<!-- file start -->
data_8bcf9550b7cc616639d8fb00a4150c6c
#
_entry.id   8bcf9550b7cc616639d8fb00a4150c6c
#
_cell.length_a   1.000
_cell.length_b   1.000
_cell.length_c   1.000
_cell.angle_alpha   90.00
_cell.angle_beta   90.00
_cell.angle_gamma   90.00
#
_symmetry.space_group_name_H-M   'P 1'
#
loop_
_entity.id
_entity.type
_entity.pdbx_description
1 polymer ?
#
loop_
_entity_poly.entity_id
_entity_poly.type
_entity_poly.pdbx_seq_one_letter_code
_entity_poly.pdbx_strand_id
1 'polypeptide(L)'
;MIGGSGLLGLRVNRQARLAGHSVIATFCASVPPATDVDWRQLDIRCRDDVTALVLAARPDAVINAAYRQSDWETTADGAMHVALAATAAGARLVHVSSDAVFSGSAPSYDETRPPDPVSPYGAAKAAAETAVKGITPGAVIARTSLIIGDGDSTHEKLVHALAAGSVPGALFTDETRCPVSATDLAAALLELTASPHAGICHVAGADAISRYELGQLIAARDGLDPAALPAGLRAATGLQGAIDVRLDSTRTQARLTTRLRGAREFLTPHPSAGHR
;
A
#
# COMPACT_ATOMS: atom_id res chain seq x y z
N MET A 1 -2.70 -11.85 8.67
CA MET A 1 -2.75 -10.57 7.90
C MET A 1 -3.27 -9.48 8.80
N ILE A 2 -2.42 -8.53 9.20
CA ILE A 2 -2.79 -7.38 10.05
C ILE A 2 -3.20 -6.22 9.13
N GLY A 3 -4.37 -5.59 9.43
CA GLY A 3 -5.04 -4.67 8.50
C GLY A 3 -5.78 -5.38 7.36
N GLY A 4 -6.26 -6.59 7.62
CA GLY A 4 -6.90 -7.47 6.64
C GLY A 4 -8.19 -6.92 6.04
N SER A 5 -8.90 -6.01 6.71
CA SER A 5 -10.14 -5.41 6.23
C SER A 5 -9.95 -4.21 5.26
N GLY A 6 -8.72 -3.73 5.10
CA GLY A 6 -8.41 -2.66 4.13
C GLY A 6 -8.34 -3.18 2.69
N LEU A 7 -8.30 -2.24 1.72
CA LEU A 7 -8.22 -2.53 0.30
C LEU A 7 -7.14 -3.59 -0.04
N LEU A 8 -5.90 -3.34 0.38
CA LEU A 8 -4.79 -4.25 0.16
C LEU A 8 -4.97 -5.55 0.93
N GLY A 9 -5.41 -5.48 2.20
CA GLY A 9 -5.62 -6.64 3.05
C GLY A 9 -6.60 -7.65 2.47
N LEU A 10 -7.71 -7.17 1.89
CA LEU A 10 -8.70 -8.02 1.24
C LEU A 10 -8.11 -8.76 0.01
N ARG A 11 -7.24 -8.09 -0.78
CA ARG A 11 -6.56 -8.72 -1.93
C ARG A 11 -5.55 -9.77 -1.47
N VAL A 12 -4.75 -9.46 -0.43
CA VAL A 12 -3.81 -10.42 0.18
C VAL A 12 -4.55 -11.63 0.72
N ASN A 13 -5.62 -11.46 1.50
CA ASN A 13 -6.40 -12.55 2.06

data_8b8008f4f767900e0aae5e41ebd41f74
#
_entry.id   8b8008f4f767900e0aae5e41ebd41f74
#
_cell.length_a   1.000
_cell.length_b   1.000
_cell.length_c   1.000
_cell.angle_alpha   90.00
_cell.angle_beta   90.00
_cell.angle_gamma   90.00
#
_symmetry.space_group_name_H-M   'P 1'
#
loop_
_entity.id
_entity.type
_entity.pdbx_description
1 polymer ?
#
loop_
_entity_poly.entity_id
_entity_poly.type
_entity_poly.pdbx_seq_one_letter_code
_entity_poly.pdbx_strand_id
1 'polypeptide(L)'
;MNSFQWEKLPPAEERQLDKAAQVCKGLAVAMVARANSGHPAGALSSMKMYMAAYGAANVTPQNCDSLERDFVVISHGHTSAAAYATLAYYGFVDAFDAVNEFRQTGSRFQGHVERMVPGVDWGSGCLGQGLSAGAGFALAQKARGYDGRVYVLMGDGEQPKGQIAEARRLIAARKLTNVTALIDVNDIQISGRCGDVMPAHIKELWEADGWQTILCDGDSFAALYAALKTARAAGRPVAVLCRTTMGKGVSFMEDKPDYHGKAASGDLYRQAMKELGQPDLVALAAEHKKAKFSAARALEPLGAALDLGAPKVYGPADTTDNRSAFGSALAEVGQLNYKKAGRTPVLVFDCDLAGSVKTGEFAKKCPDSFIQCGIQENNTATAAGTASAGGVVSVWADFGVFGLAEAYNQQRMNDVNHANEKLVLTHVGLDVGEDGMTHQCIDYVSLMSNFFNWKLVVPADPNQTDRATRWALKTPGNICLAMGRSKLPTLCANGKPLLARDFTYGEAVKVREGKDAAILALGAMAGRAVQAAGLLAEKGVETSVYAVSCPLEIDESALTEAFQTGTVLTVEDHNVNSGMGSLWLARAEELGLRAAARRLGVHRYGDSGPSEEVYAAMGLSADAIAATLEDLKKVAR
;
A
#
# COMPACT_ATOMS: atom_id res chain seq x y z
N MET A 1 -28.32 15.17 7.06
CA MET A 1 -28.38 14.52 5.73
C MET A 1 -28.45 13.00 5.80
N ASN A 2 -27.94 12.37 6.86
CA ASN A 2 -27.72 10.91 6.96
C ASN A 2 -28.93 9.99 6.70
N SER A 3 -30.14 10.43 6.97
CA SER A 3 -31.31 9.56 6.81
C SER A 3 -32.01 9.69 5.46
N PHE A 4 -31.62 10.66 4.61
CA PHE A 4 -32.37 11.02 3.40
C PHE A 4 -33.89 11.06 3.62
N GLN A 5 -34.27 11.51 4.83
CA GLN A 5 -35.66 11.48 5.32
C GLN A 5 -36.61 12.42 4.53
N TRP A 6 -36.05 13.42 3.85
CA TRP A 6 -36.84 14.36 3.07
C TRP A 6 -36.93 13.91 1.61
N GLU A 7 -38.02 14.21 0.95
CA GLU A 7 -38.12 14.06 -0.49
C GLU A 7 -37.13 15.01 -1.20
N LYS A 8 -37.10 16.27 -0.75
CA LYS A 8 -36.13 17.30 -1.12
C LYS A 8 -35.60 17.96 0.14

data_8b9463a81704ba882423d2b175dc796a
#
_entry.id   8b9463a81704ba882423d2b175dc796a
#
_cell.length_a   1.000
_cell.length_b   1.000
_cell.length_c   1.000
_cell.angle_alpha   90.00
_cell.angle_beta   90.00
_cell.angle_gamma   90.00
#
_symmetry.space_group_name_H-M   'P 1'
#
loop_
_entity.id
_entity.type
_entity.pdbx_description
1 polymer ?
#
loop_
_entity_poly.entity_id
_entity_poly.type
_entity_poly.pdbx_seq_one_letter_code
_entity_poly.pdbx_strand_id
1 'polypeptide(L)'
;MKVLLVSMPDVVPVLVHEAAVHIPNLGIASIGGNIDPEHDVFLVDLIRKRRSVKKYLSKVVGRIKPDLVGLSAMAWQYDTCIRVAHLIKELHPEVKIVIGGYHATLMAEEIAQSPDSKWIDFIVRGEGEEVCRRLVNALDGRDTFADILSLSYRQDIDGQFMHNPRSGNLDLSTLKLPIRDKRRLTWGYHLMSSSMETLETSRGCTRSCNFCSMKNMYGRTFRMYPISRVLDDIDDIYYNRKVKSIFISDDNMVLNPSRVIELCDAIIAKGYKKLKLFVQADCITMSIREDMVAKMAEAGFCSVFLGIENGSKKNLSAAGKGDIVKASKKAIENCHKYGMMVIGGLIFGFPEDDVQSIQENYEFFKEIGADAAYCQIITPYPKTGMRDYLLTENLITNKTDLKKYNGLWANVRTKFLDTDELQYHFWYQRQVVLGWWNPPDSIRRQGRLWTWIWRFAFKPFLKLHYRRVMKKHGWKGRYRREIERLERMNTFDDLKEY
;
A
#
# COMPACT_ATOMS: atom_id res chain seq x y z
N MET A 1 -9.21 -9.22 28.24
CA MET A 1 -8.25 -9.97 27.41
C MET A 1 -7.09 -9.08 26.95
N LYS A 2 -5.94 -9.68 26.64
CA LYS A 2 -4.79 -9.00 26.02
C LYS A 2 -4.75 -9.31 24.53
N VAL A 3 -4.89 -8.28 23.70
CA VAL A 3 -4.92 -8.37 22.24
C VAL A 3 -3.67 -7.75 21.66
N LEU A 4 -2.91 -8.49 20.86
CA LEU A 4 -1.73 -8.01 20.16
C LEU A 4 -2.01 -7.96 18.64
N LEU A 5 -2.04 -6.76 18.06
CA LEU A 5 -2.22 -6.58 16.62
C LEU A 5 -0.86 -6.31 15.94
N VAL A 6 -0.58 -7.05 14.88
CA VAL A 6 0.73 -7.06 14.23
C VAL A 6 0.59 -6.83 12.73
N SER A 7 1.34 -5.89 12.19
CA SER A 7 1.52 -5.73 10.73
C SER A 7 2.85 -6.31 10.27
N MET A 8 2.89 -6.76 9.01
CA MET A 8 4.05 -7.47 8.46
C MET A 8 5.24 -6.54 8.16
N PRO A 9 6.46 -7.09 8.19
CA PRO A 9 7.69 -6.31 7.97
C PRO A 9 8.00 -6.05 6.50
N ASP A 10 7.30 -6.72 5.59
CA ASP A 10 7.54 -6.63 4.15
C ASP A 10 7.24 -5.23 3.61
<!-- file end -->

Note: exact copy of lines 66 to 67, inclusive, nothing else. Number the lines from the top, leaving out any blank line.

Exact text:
C VAL A 12 -4.55 -11.63 0.72
N ASN A 13 -5.62 -11.46 1.50